There are, though, certain responsibilities that would necessarily go along with such altruism. Credit for ideas being one possibly unpopular sort, along with the possibility of inclusion with ongoing research significantly altered in reflection.

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  18. 18. WRQ9 2:46 pm 02/16/2013

    I might add that interesting perspective (and data) could be garnered by categorical separation, even in the broadest of terms.

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  19. 19. RSchmidt 4:22 pm 02/16/2013

    @G. Karst, my comments where definitely referencing trolls such as yourself, pathological deniers who are fundamentally incapable of rational thought and who believe the scientific truth is determined by ideological biases. Filtering out your inane comments could only be a good thing.

    David Marjanović, “Fuck you, asshole.”, thanks for showing us the extent of your intellectual abilities.

    “I’m not a subscriber to Scientific American” so you were trying to support my position by providing a clear example of the kind of person who has nothing to contribute and could be easily silenced by limiting comments to members. Thanks I guess.

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  20. 20. RSchmidt 4:40 pm 02/16/2013

    @Janet D. Stemwedel, thank you Janet. I was certainly offering a pragmatic rather than ideal solution. Ideally the people that frequent a science site would be rational but that is certainly not the case. I come to sciam to see what the greatest minds are producing and instead see the vitriol of the worst. Limiting comments to paid subscribers also gives you the ability to have a three-strikes-you’re-out rule to remove people who consistently use inflammatory language. It is significantly more difficult to change a paid subscription than to create a new free account. It does not serve sciam’s paid subscribers well to allow fanatics who pay nothing to attack them or drown them out. Preventing non-subscribers will not prevent disagreements but hopefully it will increase the quality of the discussions.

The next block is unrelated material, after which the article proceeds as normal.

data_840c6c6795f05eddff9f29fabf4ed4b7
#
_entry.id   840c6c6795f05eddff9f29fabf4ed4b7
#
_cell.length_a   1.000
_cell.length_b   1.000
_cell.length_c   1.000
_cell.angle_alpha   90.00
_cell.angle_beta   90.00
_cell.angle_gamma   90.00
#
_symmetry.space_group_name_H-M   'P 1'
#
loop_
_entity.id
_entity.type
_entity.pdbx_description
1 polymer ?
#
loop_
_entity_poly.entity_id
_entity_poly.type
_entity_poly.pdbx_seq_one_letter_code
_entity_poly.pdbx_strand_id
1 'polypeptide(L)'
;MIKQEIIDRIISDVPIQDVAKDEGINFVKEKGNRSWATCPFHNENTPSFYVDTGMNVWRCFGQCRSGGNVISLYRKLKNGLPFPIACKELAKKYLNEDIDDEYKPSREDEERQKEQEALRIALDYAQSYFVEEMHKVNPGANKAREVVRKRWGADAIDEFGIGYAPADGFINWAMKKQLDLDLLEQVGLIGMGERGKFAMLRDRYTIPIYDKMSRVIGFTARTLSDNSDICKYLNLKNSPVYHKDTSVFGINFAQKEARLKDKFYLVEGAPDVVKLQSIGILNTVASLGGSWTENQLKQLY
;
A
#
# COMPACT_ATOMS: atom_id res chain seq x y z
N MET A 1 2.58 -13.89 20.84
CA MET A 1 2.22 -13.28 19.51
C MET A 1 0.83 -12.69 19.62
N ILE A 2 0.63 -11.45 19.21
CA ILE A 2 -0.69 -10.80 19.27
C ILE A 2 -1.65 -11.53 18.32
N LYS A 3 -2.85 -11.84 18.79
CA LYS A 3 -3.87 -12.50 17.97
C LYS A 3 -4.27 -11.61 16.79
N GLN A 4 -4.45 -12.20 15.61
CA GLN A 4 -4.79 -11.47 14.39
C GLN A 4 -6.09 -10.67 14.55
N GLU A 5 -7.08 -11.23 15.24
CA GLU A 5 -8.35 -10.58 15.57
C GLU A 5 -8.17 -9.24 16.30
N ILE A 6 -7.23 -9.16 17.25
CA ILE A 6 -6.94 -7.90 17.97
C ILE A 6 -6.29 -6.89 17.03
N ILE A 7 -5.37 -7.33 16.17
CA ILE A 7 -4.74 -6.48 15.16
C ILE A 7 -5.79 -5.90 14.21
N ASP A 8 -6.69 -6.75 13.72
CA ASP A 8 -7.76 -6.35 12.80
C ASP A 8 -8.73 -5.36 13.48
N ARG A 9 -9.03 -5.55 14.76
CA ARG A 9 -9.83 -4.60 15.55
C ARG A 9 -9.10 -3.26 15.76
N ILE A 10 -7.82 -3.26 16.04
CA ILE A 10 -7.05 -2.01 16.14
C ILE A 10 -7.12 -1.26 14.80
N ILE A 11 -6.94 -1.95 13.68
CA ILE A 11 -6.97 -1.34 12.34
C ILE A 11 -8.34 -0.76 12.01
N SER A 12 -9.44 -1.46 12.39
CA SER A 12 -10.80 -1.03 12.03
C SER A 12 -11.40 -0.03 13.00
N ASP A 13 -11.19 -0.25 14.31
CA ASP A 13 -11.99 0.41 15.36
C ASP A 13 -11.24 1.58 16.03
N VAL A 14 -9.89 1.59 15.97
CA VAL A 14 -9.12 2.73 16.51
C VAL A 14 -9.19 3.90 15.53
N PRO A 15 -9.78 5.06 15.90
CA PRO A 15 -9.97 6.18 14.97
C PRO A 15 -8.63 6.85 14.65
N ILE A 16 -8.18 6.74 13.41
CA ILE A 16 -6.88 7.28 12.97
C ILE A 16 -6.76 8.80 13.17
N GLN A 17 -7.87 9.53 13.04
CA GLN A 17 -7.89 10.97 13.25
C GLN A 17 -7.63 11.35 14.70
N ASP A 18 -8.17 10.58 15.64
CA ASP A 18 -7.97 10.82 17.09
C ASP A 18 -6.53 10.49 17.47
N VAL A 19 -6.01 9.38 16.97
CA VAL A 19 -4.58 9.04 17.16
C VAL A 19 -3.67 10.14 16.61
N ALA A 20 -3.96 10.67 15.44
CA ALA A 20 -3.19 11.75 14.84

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  21. 21. RSchmidt 4:57 pm 02/16/2013

    @helenavargas, “So for anyone in dire financial straits who maintains some of her cognitive ability after a major stroke could by that measure have nothing useful to say.” I don’t follow how limiting comments to paid subscribers is a personal judgement on you. If there are no ramifications for rude and disruptive behavior then that behavior will continue. By restricting comments to paid members we both remove those who have no real interest in science, only in advancing their ideology or their products and we have the ability to impose restrictions on those who only want to cause trouble. Does it mean non-members won’t have a voice. Sure. There are a rather large number of clubs of which I am not a member. Not surprisingly none of them are happy to give me a soapbox to preach to their paid members. Sciam is not the government. They have no obligation to allow everyone to voice their opinion.